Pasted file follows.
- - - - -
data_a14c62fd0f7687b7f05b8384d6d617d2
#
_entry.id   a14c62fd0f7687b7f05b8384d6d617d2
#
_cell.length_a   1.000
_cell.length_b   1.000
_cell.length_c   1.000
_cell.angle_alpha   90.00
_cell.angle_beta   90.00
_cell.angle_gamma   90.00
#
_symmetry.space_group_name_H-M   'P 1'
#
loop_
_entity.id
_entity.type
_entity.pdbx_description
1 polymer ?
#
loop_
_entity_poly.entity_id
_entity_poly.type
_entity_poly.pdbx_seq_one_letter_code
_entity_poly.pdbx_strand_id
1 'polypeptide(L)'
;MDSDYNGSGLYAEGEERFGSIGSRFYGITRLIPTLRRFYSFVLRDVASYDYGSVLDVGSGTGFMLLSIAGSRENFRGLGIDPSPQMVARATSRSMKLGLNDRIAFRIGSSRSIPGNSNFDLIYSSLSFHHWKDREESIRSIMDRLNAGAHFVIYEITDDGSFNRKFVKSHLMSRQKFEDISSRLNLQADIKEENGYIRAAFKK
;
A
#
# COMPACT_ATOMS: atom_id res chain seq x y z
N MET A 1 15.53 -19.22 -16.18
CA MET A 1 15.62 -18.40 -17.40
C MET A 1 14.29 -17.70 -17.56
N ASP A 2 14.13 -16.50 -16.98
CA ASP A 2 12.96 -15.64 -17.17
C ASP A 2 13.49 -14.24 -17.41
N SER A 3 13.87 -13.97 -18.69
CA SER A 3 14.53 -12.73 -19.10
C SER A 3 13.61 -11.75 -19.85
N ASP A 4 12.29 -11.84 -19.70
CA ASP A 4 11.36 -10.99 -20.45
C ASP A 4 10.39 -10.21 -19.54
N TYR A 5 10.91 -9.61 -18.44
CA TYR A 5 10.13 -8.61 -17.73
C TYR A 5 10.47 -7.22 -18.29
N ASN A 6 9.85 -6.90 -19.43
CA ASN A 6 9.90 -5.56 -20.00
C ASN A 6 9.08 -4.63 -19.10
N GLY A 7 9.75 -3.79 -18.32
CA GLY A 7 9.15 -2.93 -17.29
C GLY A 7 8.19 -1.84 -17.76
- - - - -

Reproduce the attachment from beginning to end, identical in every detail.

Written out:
data_a14c62fd0f7687b7f05b8384d6d617d2
#
_entry.id   a14c62fd0f7687b7f05b8384d6d617d2
#
_cell.length_a   1.000
_cell.length_b   1.000
_cell.length_c   1.000
_cell.angle_alpha   90.00
_cell.angle_beta   90.00
_cell.angle_gamma   90.00
#
_symmetry.space_group_name_H-M   'P 1'
#
loop_
_entity.id
_entity.type
_entity.pdbx_description
1 polymer ?
#
loop_
_entity_poly.entity_id
_entity_poly.type
_entity_poly.pdbx_seq_one_letter_code
_entity_poly.pdbx_strand_id
1 'polypeptide(L)'
;MDSDYNGSGLYAEGEERFGSIGSRFYGITRLIPTLRRFYSFVLRDVASYDYGSVLDVGSGTGFMLLSIAGSRENFRGLGIDPSPQMVARATSRSMKLGLNDRIAFRIGSSRSIPGNSNFDLIYSSLSFHHWKDREESIRSIMDRLNAGAHFVIYEITDDGSFNRKFVKSHLMSRQKFEDISSRLNLQADIKEENGYIRAAFKK
;
A
#
# COMPACT_ATOMS: atom_id res chain seq x y z
N MET A 1 15.53 -19.22 -16.18
CA MET A 1 15.62 -18.40 -17.40
C MET A 1 14.29 -17.70 -17.56
N ASP A 2 14.13 -16.50 -16.98
CA ASP A 2 12.96 -15.64 -17.17
C ASP A 2 13.49 -14.24 -17.41
N SER A 3 13.87 -13.97 -18.69
CA SER A 3 14.53 -12.73 -19.10
C SER A 3 13.61 -11.75 -19.85
N ASP A 4 12.29 -11.84 -19.70
CA ASP A 4 11.36 -10.99 -20.45
C ASP A 4 10.39 -10.21 -19.54
N TYR A 5 10.91 -9.61 -18.44
CA TYR A 5 10.13 -8.61 -17.73
C TYR A 5 10.47 -7.22 -18.29
N ASN A 6 9.85 -6.90 -19.43
CA ASN A 6 9.90 -5.56 -20.00
C ASN A 6 9.08 -4.63 -19.10
N GLY A 7 9.75 -3.79 -18.32
CA GLY A 7 9.15 -2.93 -17.29
C GLY A 7 8.19 -1.84 -17.76